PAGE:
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21 January 2020
ECONOMY

IMF revises global economic outlook, tones down risk warnings

While risks have eased, the fund was clear that that there is still plenty to worry about

The sense that global growth is stabilising is shared by many economists as well as some central banks/Bloomberg

by Bloomberg

The International Monetary Fund (IMF) has projected that the world economy will strengthen in 2020, although at a slower pace than previously anticipated amid threats related to trade wars and geopolitical tensions in the Middle East.

In a report, the Washington-based fund stated that global growth will accelerate to 3.3 per cent from 2.9 per cent in 2019, marking the first pickup in three years. However, both figures are down compared with forecasts in October 2019 and mark the IMF’s sixth straight reduction for 2019.

The IMF report, however, contained some modest hope, noting that risks are less skewed toward negative outcomes. That outlook will be keenly discussed this week at the World Economic Forum’s annual meeting in Davos. The sense that global growth is stabilising is shared by many economists as well as some central banks.

According to the IMF, which sees growth accelerating to 3.4 per cent in 2021, the positives include signs that the slump in manufacturing and global trade is bottoming out, intermittent good news on US-China trade talks and accommodative monetary policy.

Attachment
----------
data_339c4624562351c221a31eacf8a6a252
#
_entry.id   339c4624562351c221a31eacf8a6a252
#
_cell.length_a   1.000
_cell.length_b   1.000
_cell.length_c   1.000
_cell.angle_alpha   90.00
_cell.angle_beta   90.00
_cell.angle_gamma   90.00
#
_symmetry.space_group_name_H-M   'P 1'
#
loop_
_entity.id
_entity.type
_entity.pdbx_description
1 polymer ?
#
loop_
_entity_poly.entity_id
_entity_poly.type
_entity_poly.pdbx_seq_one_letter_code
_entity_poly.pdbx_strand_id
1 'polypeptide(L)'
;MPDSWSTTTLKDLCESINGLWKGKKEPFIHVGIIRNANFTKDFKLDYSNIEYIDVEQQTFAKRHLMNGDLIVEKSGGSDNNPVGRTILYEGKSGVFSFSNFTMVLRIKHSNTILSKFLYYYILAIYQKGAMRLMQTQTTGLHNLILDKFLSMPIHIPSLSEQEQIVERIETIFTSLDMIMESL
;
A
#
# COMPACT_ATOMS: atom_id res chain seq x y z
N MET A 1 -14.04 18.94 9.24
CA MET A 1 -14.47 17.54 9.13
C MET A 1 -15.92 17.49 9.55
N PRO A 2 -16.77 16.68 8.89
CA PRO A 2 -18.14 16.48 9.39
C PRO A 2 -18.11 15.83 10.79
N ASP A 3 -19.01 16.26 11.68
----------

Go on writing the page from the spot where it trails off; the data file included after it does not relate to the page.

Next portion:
The fund upgraded China’s outlook on the back of the ‘Phase one’ deal with the US, but Chief Economist Gita Gopinath said that the key thing is for both countries to push on and come up with a more durable agreement.

“If these tensions return, that will undo all of the improvements in policy uncertainty that we’ve seen recently,” said Gopinath.

The IMF also quantified the impact of central banks’ efforts to shore up growth in 2019, adding that expansion in 2019 and 2020 would be 0.5 percentage point weaker without their stimulus.

There is also a clear impact from the US-China trade pact. According to the IMF, it reduces the cumulative negative effect on output from the battle through 2020 to 0.5 per cent from 0.8 per cent.

Progress in trade talks is stop-start, simmering US-Iran tensions could hit oil supply and there is also social unrest and weather-related disasters.


RELATED STORIES: International Monetary Fund Global Economic Outlook US-China trade deal US-Iran tensions

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